There were plenty of guns around; deer hunters abounded and as baby boomers many of our fathers had served during World War II and returned home with firearms they kept hidden away.

(Mine didn’t have a gun but a small, ceremonial German dagger in a faux-ivory scabbard. He must have bought or traded for it. Dad was a pharmacist and had been a medical supply officer in the Army that dagger certainly wasn’t acquired in hand-to-hand combat).

Yes, there were problems and issues galore but no 24-hour news cycle battering viewers with the latest fresh bloodlettings, no video games inuring the young to bullets, bombs and psychosis, no Internet. I always wonder how those two killers of In Cold Blood fame found each other; now they would have met via Facebook.

Make no mistake, I’m as big an Internet and all-news-all-the-time aficionado as the next guy and I know I sound like the cranky old curmudgeon I’m rapidly becoming but it was different then.

Today, there’s almost one privately owned firearm for every person in America, more than any other nation. We have the highest rate of gun-related homicide in the developed world, almost 20 times that of 22 other “rich” countries.

There have been an estimated 31 school shootings in the United States since Columbine in 1999. As many as 100 bullets were fired in Newtown; last year, a total of 85 were fired at people by the police in all of Germany and 49 of them were warning shots. We will hear all these and other statistics in the days ahead and in a week or so they will fade until the next time. Unless this time we stand up and say no.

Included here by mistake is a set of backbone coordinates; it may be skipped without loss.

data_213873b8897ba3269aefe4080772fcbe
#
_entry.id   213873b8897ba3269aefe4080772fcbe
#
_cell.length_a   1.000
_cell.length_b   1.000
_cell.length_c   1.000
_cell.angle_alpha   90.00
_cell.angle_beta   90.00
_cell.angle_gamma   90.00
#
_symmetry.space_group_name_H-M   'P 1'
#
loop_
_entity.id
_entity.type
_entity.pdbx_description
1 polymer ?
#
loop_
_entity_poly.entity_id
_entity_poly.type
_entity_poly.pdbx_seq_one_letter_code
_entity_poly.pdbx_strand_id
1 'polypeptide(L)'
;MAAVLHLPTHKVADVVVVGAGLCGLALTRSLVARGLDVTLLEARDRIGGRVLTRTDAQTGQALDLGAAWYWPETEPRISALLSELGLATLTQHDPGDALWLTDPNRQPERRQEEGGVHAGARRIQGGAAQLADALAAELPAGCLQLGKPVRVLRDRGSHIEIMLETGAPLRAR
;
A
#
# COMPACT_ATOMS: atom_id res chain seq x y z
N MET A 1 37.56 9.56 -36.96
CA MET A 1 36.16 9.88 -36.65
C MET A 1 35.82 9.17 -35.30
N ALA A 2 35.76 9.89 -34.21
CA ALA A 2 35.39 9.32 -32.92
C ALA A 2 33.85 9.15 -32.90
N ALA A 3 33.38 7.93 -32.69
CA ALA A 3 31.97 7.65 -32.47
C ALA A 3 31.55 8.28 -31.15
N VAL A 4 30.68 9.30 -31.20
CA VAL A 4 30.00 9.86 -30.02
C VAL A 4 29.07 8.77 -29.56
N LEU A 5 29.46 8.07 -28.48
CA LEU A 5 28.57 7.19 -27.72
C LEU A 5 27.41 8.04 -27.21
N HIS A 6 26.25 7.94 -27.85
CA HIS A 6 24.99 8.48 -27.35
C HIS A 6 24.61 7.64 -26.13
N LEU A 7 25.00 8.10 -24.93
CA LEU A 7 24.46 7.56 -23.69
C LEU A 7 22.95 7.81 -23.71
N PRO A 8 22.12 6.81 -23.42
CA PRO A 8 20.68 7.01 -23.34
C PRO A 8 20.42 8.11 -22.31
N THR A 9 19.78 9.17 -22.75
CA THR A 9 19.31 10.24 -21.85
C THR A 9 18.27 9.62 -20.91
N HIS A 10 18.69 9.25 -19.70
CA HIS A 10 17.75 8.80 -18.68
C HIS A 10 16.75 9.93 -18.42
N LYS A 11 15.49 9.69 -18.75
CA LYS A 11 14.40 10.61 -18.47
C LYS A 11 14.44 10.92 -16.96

In his Atlantic article Edward Small wrote, “I spent all day reading the headlines and the body counts, but part of me is still waiting for the grand reveal that none of this really happened because how could any of it have really happened? How could the elementary school where I wrote my first story and got in trouble for calling Ross Perot a butthead also be the site of the nation’s second-deadliest school shooting?

“I can’t reconcile the memories I have of Sandy Hook School with the events of today. They simply aren’t the same place.”

I read the stories, too, and watch the never-ending TV “updates” that rarely add anything to what little we know. Then another story catches my eye from a newspaper in Michigan about two little boys in a small town, smaller than Newtown, smaller than my hometown, who went looking for crayfish in a nearby stream, the way little boys do, and found what they thought was an unusual rock. It turned out to be an ancient bone from a mastodon, some 13,000-14,000 years old.

“This has been a wonderful experience,” one of their mothers told the paper. “He’s been struggling in school and this has helped him with self-confidence and inspired him to learn more about science.”

I remember how we played and explored when we were young; how we found fossils, too, and sometimes an arrowhead, and I think of all those little kids now dead in Connecticut who will no longer have the chance to make discoveries like those, never imagine, never explore, never be inspired, never get older.

I put down the newspapers, turn off the TV and computer. Shattered.

Michael Winship, a native of Canandaigua, NY, is senior writer of the public television series Moyers & Company, and senior writing fellow at the non-partisan think tank Demos. For more, go to billmoyers.com.